VaudevilleDeMille wrote:Certainly, by the Wembley show Freddie's voice was hoarse and less animated, especially during the earlier numbers but I guess as some sort of compromise he made up for it by being just that little bit more physical.

I think this is important - as we all know, Freddie wanted to get away from piano driven songs so he could move around on stage more. This increased physicality (and the stages getting larger and larger) would obviously affect his vocal performance so he compensated accordingly.

As fabulous as Freddie’s voice was, like all singers he would want to avoid the dreaded Simon Le Bon Live Aid scrakes when performing live, so he adjusted his voice.

A really good example is Who Wants to Live Forever - on the album version his timbre ranges from open, gorgeously breathy verse work to intense, controlled rasping on the choruses. But when he sings it live at Wembley (which is actually a quite beautiful performance) he uses a closed cod operatic tenor voice that enables safety and control - if you sing along to it notice how your vocal cords constrict and become “tighter”, and therefore easier to pitch. He could let fly in the studio because a bad take could be wiped in seconds instead of being imprinted on the minds of tens of thousands.
 
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Re: Freddie over-singing live in the 80s?

Postby nicksmithworld » Tue Jun 12, 2018 11:43 pm

Good thread, I agree with most of the points made, a lot of the subtle nuance was lost live in the 80's, however a factor no-one has mentioned is the smoking, Freddie adopted this horrible habit later in life. Smoking dries out the vocal chords and would prompt a different approach/response. It gave him more of a raspy sound, as opposed to the rounded almost angelic voice on the softer songs.

Another point, nearly all of the tribute band 'Freddies' do the 80's voice and not the 70's..is that because it's (relatively) easier?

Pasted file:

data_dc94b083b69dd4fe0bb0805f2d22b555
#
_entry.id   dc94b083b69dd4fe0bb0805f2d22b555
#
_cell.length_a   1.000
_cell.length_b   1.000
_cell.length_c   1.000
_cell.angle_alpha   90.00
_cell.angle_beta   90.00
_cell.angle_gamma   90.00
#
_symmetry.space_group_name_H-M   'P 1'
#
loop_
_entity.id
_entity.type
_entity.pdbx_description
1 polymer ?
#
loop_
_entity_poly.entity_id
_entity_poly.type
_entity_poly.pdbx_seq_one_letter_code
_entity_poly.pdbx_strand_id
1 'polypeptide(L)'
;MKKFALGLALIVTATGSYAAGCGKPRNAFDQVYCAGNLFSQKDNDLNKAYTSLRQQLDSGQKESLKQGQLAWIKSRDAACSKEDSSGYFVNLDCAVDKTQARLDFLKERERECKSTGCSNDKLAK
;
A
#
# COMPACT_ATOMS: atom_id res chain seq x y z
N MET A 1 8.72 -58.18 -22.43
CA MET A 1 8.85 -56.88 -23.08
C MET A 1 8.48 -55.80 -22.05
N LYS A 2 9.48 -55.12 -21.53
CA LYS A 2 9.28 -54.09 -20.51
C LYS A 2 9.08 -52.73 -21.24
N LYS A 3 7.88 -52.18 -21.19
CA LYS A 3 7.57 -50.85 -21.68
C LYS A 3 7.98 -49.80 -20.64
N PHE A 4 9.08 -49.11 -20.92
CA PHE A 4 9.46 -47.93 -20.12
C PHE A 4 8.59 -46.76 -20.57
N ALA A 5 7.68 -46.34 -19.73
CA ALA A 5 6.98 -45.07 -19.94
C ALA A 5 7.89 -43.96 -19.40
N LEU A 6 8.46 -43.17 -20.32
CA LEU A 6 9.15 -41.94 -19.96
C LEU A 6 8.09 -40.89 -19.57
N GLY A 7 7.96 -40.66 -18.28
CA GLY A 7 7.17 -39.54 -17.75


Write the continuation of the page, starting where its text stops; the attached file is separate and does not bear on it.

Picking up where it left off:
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Re: Freddie over-singing live in the 80s?

Postby action » Wed Jun 13, 2018 8:52 am

as always, I'll be in the minority here but I think freddie's live peak was the wembley 86 concerts.

so much epicness in his voice. the voice of an epic hard rock band.

Any live show, by any singer, should be measured against wembley 86 vocals.

studio, I completely discard the 70s work. To me, that's a footnote. The real feddie can be heard from the game onwards. The definitive freddie studio work is "made in heaven". Best recorded freddie vocals ever.
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Re: Freddie over-singing live in the 80s?

Postby cmsdrums » Wed Jun 13, 2018 9:27 am

I'm always staggered by the effect the partying must have had in the off year of 83.....whilst his voice and chosen style changed quite a bit from 80-82, on the Hot Space tour his voice is incredibly strong, and performances such as Somebody to Love and Save Me from Montreal and MK Bowl are amongst his very best. Yet by the time The Works tour comes around in 84 he sounds a shadow of his former self (although the ropey official recordings such as Rio and Tokyo do not help any of the band sound great though).